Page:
The Theatreguide.London Review
Am A Camera
Southwark Playhouse Autumn 2012
Draw a line from Christopher Isherwood's Berlin stories to Kander and Ebb's musical Cabaret and the midpoint is John Van Druten's 1951 play.
It was Van Druten who collected characters and events from several stories and combined them into a single narrative about an impoverished British would-be writer in Berlin in the early 1930s, putting the character of Sally Bowles, an English girl living on her looks, her minimal talent and her general something-will-turn-up optimism, at the centre.
Christopher and Sally
become unlikely friends, help each other through various low times,
work very hard not to notice the rise of the Nazis and eventually,
when he realises it's time to grow up, part.
While there are several other characters – in this production Joanne Howarth is a warm and believable Frau Schneider and Sophie Dickson a touching Fraulein Landauer – the play is essentially about the two central figures and the temptations of the kind of consequence-less self-indulgence Sally represents.
Any actor playing
Christopher is faced with the big obstacle Isherwood and Van Druten
place in his way from the start – the play's title is an assertion
that he is not a character at all, but just an observer and reporter.
And, while Harry Melling admirably strives to create the sense of a man accustomed to being out of his depth in every situation and eager to float along in the wake of anyone who seems to have more control or confidence than he, the character and actor are still in constant danger of just fading away before our eyes.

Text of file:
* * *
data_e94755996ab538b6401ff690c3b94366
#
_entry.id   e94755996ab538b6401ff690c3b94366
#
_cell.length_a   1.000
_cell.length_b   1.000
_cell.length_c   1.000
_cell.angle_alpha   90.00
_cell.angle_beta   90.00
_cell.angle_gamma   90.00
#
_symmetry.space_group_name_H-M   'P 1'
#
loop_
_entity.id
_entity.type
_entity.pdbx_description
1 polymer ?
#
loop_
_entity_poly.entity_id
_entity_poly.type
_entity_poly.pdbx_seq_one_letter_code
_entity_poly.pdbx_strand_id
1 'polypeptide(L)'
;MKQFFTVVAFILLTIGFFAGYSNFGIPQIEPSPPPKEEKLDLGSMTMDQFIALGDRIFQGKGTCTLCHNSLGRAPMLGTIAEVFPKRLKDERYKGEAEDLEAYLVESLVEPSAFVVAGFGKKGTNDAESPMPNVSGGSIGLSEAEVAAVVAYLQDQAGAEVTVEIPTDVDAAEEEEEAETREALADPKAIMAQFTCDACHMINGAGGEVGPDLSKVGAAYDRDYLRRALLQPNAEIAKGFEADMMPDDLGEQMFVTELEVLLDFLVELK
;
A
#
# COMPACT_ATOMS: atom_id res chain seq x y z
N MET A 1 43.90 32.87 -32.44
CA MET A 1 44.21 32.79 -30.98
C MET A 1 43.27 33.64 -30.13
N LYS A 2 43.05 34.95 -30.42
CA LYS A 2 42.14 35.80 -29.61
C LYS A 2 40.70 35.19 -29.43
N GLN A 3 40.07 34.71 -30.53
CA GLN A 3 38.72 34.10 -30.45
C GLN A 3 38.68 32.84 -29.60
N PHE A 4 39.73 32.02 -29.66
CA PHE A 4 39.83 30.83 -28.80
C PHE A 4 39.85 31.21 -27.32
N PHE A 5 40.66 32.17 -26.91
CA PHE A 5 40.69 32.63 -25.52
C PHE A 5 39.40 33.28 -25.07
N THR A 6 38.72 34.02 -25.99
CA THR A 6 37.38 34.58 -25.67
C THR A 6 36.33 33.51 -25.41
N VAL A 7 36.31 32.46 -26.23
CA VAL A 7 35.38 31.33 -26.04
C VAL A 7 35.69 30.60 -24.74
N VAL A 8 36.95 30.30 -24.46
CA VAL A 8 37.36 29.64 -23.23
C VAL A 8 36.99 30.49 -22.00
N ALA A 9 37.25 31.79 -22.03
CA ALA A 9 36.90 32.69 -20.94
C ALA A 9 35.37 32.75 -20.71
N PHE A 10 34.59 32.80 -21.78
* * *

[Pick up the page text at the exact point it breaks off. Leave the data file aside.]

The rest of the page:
Sally Bowles can be a life-changing role – the original production of this play made a star of Julie Harris, just as the film of Cabaret made Liza Minnelli's career. (On the other hand, failing to register in the original Broadway Cabaret effectively ended Jill Haworth's.)
The most successful
elements in Rebecca Humphries' performance here are the glimpses she
gives us of the panic and desperation beneath Sally's unrelenting
But there's a bit too much of the Essex girl in her Sally, and the actress resorts too often to Bette Davis flouncing to indicate bohemianism and to talking very fast, to the point of gabbling, to indicate vivacity.
Anthony Lau's direction is solid and serviceable. But, absent any special spark in staging or performances, the main interest in seeing I Am A Camera is in Isherwood's insights into the kind of wilful blindness that accompanied the early Nazi years and Van Druten's inventive development of the material.
Receive alerts every time we post a new review
Review - I Am A Camera - Southwark Playhouse 2012